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THE SPORTING WORLD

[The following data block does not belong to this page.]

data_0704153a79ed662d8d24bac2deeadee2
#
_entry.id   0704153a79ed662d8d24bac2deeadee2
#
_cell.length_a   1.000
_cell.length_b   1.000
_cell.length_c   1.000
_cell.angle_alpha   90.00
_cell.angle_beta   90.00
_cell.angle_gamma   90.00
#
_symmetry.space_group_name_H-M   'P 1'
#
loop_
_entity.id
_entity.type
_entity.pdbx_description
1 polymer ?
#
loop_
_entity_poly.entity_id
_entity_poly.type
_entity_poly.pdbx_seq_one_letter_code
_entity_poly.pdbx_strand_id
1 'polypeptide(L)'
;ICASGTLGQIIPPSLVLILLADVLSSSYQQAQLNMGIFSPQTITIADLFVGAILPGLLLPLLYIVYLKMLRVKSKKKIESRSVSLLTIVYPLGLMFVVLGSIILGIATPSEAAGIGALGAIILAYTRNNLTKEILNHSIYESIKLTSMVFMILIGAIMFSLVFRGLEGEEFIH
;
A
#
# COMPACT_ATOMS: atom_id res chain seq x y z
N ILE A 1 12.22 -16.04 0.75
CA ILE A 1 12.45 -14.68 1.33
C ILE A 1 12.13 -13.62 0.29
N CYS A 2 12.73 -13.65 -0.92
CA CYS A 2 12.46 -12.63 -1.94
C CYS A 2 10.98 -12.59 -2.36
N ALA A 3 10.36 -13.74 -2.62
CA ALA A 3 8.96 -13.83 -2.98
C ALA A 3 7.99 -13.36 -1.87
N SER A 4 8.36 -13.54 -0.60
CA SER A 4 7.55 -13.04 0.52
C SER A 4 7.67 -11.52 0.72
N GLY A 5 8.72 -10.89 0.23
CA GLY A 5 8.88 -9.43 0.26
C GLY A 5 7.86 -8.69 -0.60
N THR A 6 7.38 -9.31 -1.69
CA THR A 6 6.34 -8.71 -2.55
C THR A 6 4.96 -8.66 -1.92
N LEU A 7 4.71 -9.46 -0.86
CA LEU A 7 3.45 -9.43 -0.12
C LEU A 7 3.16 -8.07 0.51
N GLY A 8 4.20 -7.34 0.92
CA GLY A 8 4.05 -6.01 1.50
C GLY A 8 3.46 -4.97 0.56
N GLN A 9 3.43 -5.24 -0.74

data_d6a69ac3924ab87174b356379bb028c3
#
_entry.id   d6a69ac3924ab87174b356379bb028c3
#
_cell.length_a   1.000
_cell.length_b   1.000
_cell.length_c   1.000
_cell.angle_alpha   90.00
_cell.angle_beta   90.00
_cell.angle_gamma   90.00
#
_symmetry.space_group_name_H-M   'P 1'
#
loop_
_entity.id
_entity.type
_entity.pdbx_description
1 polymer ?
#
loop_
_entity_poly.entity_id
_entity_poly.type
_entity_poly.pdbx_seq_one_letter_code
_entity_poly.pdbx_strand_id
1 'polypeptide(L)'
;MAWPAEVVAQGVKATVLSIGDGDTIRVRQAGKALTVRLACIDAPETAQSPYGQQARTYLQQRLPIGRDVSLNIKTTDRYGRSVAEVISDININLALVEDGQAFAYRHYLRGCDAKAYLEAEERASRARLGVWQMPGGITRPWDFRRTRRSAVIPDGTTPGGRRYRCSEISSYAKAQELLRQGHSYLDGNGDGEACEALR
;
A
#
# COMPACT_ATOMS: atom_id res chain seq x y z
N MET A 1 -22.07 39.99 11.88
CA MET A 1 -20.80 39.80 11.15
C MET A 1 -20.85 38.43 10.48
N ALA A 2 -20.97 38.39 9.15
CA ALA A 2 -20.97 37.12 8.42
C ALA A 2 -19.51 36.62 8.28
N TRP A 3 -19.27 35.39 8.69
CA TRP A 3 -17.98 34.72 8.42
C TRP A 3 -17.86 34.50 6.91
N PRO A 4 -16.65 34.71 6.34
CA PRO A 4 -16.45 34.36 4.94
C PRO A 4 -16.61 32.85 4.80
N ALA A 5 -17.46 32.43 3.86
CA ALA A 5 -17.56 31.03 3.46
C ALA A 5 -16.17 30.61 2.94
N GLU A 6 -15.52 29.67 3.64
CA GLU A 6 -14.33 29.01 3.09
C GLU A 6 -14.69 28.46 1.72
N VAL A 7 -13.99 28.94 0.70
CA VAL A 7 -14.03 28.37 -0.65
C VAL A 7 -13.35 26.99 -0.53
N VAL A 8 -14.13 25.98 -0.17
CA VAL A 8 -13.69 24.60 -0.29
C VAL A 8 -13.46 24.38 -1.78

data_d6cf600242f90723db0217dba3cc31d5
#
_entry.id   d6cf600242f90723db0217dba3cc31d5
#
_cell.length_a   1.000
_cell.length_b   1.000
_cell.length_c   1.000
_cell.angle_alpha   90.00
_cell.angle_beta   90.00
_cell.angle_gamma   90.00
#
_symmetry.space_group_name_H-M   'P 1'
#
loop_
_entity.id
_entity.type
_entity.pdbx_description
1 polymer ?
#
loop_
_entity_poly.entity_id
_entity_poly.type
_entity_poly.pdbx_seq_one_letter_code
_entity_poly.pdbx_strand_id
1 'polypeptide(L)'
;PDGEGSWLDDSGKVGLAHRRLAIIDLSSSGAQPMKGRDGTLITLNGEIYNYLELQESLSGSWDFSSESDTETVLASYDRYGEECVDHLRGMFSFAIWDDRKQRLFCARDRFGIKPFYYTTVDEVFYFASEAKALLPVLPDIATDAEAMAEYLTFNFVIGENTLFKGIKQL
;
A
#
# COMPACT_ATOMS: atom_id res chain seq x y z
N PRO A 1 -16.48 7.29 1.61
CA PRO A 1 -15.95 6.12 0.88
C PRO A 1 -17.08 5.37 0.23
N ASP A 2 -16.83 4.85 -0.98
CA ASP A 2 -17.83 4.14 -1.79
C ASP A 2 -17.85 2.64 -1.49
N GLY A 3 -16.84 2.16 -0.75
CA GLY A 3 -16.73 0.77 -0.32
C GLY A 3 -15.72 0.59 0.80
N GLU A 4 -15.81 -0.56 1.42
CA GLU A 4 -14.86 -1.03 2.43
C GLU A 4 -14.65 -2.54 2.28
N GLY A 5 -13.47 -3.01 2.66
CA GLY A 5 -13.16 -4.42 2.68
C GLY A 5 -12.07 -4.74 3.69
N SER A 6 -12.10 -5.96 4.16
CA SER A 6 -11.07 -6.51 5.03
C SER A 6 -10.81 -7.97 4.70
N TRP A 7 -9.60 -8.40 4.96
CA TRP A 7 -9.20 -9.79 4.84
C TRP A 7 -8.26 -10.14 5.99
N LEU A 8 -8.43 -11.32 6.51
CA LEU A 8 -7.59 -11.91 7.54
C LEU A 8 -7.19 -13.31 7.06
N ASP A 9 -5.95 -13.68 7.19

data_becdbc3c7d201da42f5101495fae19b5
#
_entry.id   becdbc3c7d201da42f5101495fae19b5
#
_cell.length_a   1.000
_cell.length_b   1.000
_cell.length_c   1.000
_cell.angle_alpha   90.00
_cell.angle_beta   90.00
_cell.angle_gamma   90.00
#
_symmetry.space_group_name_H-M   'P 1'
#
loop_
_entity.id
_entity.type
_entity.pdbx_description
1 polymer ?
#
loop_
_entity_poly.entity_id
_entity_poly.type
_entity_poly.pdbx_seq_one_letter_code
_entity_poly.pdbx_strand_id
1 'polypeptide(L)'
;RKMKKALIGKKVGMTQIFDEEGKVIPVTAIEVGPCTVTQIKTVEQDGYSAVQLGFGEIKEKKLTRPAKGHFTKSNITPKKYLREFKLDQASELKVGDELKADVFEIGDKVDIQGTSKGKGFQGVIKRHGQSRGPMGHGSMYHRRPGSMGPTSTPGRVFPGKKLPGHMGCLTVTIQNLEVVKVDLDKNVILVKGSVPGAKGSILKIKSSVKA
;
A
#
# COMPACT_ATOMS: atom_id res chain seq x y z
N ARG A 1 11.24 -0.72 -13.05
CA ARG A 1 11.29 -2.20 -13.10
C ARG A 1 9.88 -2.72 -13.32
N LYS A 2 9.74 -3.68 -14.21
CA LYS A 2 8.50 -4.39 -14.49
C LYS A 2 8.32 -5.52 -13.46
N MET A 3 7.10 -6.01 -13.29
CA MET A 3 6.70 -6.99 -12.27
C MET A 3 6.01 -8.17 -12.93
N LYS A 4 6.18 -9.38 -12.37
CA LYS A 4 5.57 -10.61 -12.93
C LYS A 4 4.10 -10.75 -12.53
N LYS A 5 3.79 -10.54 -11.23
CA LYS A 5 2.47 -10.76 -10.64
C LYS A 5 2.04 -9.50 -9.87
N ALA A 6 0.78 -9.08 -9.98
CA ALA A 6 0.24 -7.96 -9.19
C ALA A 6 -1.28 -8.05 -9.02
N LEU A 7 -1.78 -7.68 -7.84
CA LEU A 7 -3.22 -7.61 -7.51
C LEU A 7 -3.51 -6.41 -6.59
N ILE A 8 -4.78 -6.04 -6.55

October 28. ARMY ATHLETICS. The formation of the ATdershot Military Sports Association ensures that Ave shall have a busy time among our Army athletes during the next feAV months. It is proposed to promote cross-country running, relay-racing, sAvimming, boxing, football, a tug of Avar, bayonet fighting, bomb throwing, and miniature rifle shooting. In every case the events Avill be open to teams or indi\ r iduals from platoons, and Avhen the champion platoon of a battalion has been found, it Avill next take part in the brigade competition, and then go on to the division and command competitions. This Avill lead to all-round form, and mean that almost every man in a battalion will take part in one or the other sports named. RECENT RACING. The military meeting at Lee on Saturday proved a benefit for the Irish Guards (Third Battalion). Captain Greer A\*on the quarter, and also formed one of the Avinning team in the relay race. In addition to this, Sergeant Murphy Avon the 100 yards, and the five-mile cross-country race also went to the Irishmen, who had eA'ery reason to feel elated. There Avas another Irish day at BlackdoAvn, where the Southern Counties' Cross-country Association promoted a fivemile race open to the Irish Nationalist Division. This ended in a triumph for the Bth Royal Minister Fusiliers, the team from D Company getting 10 men home in 35min 25sec. The Avinning team included Lieutenant J. C. 0. Dodd and Sergeant J. Hughes, two Avell-knoAvn members of the Surrey A.C., and their assistance naturally counted for much. It may be added that it Avas the first appearance of the battalion at Aldershot, and as the 2nd Battalion, now at the front, hold the Aldershot Command Championship, the Munsters Avere very delighted. NEW WALKING RECORD. It came as no surprise to hear that George Goulding had Avalked seven miles in 50min 40 4-ssec at NeAv York on Saturday. This will become the new world's record, being lOsec faster than G. E. Lanier accomplished at Stamford Bridge in 1905. Some of my readers may be aware that Goulding in an Englishman, hailing from Yorkshire, though he has resided in Canada for some years. He competed, at the Olympic Games of 1908, and though defeated, learnt much. He was a different proposition at the Stockholm festival in 1912, when he Avon the Avalking race from Webb, another Englishman, and satisfied good judges that he Avas not only a very fast Avalker, but pne of the fairest Avho ever put on a shoe. Webb is an ex-soldier, and Lamer is a policeman, whilst Bridge, the present champion walker of England is a postman. Thus three prominent champions have qcrved the Empire in an official capacity, and it is not yet too late for Goulding to follow their example, if he is not already doing so. BOXING. Following the defeat of the fly-Aveight champion (Taney Lee) Ave had another crack in Sergeant Johnnie Basham going under. The manner Basham deprived Johnnie Summers of his Avelter-Aveight championship belt, and. subsequently held it against Matt Wells, sent his stock soaring. It therefore carne as a big surprise Avhen he failed to stay nine ror-ds against Albert Badoud, - a man' Bo "-.m had twice defeated. Basham's f* *;e against the Swiss is attributed to th: Vet that he had not properly recovered from an influenza cold, and .it soon became evident that he was not in condition to do himself justice. Badoud has promised to gjVe Basham another -chance, andi when the soldier has had a rest he hopes to turn the tubles. On, the strength of his win oyer the champion of England Badoud is claiming to be the welter-weight champion of Europe, but Sergeant Johnnie Summers and Sergeant Tom M' Cormick are anxious to dispute the title with him. , Mention of these cracks is a reminder of the number of boxers now in the Army. Starting at top , (heavy-weight) Ave have Sergeant Billy Wells, Sergeant Dick Smith, Corporal Pat O'Keefe, Private J. Sullivan, Sergeant j. Basham, Sergeant J. 'Summers, Sergeant) T. M* Cormick, Sergeant 'Jim Driscoll, and many others lesser knoAvn. The ■ prominent British boxers who have not yet " fallen in " include M'Goldrick, of Scotland, Dennis Hough, of Ireland, Youn«* Ah earn, the Anglo-American, Fred Welsh" of Wales, and Kid Lewis and Matt Wells' both members of a race found all over the Avorld, No doubt they have good reasons for not yet having "joined up," but they will gain_ many more admirers when they don khaki. BILLIARDS. . Stevenson managed to beat Inman in their last match of 18,000 up, Avhich partly atoned for three previous defeats at the hands of the champion. The Hull man appeared to' have made sure of victory in J the recent match, when he compiled a i Avonderful break of 994, Avhich is his best with ivory balls, under present conditions, though he has ono of 1,016 with composite balls to his credit. Here it may be pointed out that the record with ivory balls is 1,134, and it stands to the credit of G. Gray. Inman Avasi not discouraged Avith his rival's big effort on Friday, and gradually drawing up he was only a matter ' of 502 behind Avhen the final day's play opened. Stevenson made another nice break of 410 on the last afternoon, so that lie was 774 to the good Avhen the evening session opened. Both men Avere quite out of touch during this, Stevenson particularly so, though he ultimately ran out the Avinner by 286 points. , . FOOTBALL. There was a general "shake-up" in League games cn Saturday, three of the leaders experiencing defeat for the first time this season. Chelsea met Avith a first l-everae when visiting Queen's Park for a London combination game, the home side scoring the only goal of the match. MeanAvhile Millwall and Brentford played a draAv of three goals all, so that Chelsea kept the lead, MillAvall and Brentford each being a point behind the Stamford Bridge team. Manchester City no longer shows the Avay in the Lancashire section of the League, a visit to "Overton ending in a 4 goals to 2 defeat.* 1 'This first reverse led to an alteration in the leadership, EA*erton's better opal average jbringing about a change, though both clubs claim 12 points for eight matches. Notts County had a narroAV escape in the Midland section, a visit to Grimsby resulting in a draAv of 2 goals all. Leicester Posse gained » pronounced success 1 (4-0) Avhen at home to Leeds City, and ' with 10 points for seven games 1 is only , 2 points behind Notts County. The lead- [ ers, however, enjoy the distinction of being j the only undefeated League club .in England or Scotland. | Having Avon eight successive matches, it ; Avas naturally expected that Celtic Avould | prevail Avhen at home to St. "Mirren on i Saturday. The Paisley team' shoAved exI ceptional form, however, and by scoring tAvo goals without response gained the